Cosmetics supplies retailer Sally Beauty now says more than 25,000 records containing card data may have been illegally accessed and removed from its systems.
In a March 28 statement, the retailer does not offer a specific estimate, but says the number of potentially compromised records has grown as a result of its ongoing breach investigation. The compromised records contain card-present (track 2) payment card data, Sally Beauty says.
"As we have said previously, we will not speculate on the scope of our recent data security incident until the forensic review progresses because experience with such incidents at other retailers has taught that it is difficult to ascertain the extent of a data breach incident until the required forensic review is complete," the statement says.
The company is offering customers who may have been affected by the incident one year of credit monitoring and identity theft protection services.
Sally Beauty says it will continue to provide updates regarding the status of the investigation and the steps it will be taking to assist customers affected by the incident.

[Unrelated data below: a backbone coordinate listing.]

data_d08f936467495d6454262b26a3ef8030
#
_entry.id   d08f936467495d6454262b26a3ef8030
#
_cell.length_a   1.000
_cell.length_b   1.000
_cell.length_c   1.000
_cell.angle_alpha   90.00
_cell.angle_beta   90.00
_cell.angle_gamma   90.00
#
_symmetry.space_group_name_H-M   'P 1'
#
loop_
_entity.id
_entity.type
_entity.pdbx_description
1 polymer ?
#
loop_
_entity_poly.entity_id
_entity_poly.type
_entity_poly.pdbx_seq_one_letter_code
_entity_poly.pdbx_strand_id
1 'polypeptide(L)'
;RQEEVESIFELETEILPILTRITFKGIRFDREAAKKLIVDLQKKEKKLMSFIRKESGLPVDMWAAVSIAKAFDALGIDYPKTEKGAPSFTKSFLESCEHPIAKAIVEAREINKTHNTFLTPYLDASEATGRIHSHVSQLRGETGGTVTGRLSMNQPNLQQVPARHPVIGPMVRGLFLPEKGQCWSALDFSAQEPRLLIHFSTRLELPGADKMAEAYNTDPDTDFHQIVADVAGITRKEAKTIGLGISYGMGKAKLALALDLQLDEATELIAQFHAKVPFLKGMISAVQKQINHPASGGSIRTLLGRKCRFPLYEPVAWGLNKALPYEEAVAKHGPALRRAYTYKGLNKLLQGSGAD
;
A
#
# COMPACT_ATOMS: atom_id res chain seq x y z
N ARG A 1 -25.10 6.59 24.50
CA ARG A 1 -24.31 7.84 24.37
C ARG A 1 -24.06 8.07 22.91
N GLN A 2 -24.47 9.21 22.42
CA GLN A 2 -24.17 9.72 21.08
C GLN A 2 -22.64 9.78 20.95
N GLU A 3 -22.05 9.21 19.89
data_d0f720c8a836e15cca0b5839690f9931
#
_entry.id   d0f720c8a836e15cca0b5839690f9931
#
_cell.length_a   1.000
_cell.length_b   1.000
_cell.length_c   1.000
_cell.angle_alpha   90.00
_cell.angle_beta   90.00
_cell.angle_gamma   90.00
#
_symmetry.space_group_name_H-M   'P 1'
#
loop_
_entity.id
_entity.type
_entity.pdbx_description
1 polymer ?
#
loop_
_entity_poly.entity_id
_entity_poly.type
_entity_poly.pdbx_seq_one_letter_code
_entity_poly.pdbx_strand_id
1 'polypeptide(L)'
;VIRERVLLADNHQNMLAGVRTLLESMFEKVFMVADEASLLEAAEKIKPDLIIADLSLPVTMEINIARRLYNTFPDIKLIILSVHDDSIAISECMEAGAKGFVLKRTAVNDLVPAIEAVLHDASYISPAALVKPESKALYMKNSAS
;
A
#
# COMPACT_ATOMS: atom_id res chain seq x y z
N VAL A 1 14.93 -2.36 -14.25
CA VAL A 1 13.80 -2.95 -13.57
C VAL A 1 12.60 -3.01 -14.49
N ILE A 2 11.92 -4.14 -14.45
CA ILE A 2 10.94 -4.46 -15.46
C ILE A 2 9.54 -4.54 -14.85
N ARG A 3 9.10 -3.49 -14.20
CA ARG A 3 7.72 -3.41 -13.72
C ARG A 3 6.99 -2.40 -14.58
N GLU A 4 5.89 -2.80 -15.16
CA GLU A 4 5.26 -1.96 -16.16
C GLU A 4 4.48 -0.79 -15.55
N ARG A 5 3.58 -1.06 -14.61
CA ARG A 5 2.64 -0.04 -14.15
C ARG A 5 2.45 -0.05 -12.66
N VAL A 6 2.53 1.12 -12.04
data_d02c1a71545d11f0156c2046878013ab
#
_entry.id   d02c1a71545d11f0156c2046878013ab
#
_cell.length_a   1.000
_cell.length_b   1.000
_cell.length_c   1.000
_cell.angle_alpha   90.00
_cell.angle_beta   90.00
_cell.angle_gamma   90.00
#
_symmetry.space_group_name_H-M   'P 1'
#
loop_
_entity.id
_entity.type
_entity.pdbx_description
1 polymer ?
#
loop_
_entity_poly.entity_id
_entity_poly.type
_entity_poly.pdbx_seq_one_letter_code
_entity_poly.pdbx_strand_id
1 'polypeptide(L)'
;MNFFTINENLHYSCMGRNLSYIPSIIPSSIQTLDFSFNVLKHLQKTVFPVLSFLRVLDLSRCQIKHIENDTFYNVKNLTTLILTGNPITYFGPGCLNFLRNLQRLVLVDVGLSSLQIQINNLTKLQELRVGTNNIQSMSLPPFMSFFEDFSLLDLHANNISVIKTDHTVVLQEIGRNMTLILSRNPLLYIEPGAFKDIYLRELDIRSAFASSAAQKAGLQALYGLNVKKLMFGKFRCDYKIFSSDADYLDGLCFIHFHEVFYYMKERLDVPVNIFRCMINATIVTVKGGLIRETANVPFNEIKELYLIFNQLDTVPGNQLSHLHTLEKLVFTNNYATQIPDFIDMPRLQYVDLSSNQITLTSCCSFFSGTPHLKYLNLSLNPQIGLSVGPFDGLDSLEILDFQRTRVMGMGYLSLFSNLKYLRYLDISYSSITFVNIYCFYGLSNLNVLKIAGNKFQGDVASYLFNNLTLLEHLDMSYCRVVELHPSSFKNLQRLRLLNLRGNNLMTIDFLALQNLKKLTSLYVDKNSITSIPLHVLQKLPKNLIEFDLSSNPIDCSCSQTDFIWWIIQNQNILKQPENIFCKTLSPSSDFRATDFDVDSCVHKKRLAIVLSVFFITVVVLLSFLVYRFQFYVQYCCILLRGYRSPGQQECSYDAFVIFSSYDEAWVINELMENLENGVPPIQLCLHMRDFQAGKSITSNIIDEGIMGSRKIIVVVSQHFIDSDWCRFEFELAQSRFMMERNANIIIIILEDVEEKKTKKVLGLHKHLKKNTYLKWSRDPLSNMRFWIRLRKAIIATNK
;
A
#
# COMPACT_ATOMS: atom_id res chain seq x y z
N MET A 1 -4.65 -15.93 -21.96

Earlier this month, the company said fewer than 25,000 records were potentially compromised following unauthorized intrusion into the company's systems (see: Sally Beauty: Card Data Was Compromised).
Initially, on March 5, the company said that, based on an investigation of the security incident, "we have no reason to believe there has been any loss of credit card or consumer data." But four card issuers told Information Security Media Group they had seen evidence of fraud tied to cards that were used at Sally Beauty, as well as other retailers (see: Sally Beauty: No Data Lost in Attack).
Now that Sally Beauty Holdings Inc. has acknowledged payment card data was exposed during a recent cyber-attack, security experts have debated whether the incident is connected to the Target Corp. and Neiman Marcus malware-related breaches (see: Sally Beauty Breach: Link to Target?).